Early in the SCI FI series Battlestar Galactica, ship commander General Adama asks a surprising question of the few humans who have survived the Cylon attack on their home planet of Caprica: “Why are we as a people worth saving?” After all, humans still murder for any number of ignoble reasons, they leave their sins as inheritance for future generations, and in this specific case, they’re responsible for building the robots that have nearly wiped out the race. These are the sort of brainy political and philosophical issues that fans came to expect from Battlestar, but it’s a shock to see this same fundamental question get raised in Battle For Terra, a 3D animated adventure that’s pitched to the very young. On one level, it’s a down-market Star Wars-inspired shoot-‘em-up for kiddies; on another, it’s a radical alien invasion story where the humans are the aliens.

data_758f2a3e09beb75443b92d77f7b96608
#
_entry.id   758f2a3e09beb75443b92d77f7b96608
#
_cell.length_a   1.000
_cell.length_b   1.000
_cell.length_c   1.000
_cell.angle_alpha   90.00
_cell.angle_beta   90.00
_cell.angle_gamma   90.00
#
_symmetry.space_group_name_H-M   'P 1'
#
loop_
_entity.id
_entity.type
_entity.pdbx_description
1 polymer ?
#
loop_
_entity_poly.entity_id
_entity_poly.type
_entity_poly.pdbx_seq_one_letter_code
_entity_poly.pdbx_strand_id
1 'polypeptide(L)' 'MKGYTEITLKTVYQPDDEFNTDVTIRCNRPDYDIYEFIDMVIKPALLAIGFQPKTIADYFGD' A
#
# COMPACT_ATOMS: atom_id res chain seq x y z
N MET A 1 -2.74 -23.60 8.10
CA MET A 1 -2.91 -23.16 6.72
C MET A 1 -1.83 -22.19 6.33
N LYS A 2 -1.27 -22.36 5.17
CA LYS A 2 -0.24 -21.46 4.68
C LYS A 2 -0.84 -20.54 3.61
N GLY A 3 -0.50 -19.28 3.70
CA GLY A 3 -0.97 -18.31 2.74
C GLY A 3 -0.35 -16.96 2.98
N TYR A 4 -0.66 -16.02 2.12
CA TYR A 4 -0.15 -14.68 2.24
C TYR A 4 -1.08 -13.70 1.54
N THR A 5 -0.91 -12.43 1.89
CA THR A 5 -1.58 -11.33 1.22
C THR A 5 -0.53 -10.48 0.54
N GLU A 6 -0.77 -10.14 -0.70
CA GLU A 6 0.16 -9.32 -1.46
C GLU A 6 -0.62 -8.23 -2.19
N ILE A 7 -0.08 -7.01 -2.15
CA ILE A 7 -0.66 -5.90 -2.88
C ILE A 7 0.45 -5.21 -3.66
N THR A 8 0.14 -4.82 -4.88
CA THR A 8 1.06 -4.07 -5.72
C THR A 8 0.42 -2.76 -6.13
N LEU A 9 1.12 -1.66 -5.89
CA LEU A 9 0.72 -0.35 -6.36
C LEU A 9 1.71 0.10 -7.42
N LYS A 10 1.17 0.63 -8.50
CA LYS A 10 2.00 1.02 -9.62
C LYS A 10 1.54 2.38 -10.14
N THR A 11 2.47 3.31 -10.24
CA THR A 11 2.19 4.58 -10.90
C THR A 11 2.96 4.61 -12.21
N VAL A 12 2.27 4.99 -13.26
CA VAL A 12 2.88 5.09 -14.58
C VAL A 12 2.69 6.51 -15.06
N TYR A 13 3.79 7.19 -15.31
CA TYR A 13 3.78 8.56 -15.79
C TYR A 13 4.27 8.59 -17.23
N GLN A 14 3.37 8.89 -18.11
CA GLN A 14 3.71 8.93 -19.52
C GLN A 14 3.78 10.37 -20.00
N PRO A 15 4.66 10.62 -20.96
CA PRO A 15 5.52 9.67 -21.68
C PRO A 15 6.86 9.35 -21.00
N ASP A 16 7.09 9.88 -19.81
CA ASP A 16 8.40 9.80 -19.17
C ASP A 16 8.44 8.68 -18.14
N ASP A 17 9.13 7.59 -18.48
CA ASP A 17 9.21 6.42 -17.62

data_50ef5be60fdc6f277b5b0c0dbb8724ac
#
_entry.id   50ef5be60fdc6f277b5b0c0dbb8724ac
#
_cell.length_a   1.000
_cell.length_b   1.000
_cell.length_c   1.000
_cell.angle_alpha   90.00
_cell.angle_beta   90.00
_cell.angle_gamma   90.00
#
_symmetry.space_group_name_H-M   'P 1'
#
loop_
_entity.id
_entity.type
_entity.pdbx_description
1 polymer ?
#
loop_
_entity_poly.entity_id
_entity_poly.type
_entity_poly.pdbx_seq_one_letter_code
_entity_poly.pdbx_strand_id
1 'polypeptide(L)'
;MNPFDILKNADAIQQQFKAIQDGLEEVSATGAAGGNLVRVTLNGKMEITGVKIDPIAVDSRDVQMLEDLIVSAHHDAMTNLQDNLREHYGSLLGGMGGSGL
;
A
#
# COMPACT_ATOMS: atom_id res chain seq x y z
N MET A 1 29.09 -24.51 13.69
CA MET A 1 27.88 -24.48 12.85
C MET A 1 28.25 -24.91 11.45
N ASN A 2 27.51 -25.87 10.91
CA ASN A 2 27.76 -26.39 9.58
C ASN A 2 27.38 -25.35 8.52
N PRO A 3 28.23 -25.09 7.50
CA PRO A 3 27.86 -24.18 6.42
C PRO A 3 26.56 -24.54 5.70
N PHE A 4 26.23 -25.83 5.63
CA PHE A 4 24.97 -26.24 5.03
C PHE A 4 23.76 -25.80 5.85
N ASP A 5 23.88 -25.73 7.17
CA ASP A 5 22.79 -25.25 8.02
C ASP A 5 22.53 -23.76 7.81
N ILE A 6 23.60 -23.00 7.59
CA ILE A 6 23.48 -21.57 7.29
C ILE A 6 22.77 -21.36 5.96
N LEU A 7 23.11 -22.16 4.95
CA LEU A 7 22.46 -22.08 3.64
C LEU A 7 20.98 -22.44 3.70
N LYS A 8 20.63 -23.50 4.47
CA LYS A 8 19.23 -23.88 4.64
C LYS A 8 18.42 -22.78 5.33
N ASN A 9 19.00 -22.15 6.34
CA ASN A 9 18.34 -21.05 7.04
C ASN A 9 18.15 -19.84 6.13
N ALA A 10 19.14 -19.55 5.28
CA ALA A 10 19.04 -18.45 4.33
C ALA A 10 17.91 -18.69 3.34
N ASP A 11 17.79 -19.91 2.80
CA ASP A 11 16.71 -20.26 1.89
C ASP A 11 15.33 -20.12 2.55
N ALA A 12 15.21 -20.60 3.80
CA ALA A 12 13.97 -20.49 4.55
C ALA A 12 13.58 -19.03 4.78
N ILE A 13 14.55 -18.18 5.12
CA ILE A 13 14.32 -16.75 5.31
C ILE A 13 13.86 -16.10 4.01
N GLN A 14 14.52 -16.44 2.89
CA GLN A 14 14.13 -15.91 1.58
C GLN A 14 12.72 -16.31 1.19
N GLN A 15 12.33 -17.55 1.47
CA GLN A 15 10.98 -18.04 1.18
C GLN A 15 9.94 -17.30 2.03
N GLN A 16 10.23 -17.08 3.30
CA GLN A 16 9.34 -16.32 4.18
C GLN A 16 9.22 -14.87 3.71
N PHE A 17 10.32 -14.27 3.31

Through much of the first half, the film struggles to find its voice as it visits the inhabitants of “Terra,” a peaceful planet situated in the sweet spot of another solar system where human life could sustain itself. Part of an intelligent alien species that look like friendly, flying slugs, Mala (voiced by Evan Rachel Wood) goes looking for her father, who was abducted by a human mother ship. She also protects a good-natured pilot (Luke Wilson) who crash-landed on Terra in the hope that he’ll lead her to him. Things get interesting when the action shifts to the Earthlings, who have gone looking for a new home after making the Earth, Venus, and Mars uninhabitable. The ship’s hawkish military commander (Brian Cox, perfectly cast) argues that mankind needs to wipe out the Terrareans completely, because the planet cannot be shared.

Though the commander is deliciously evil, his raises a tough kill-or-be-killed dilemma: The humans can’t survive without pumping oxygen into the atmosphere and oxygen is poisonous to the Terrareans. Battle For Terra cheats a little on the endgame, but the stakes are raised exceptionally high for the final firefight and audiences may find themselves surprised to be rooting against their own kind. For a movie with on-the-cheap CGI and a wisecracking R2-D2/C-3PO clone, it’s still awfully heady.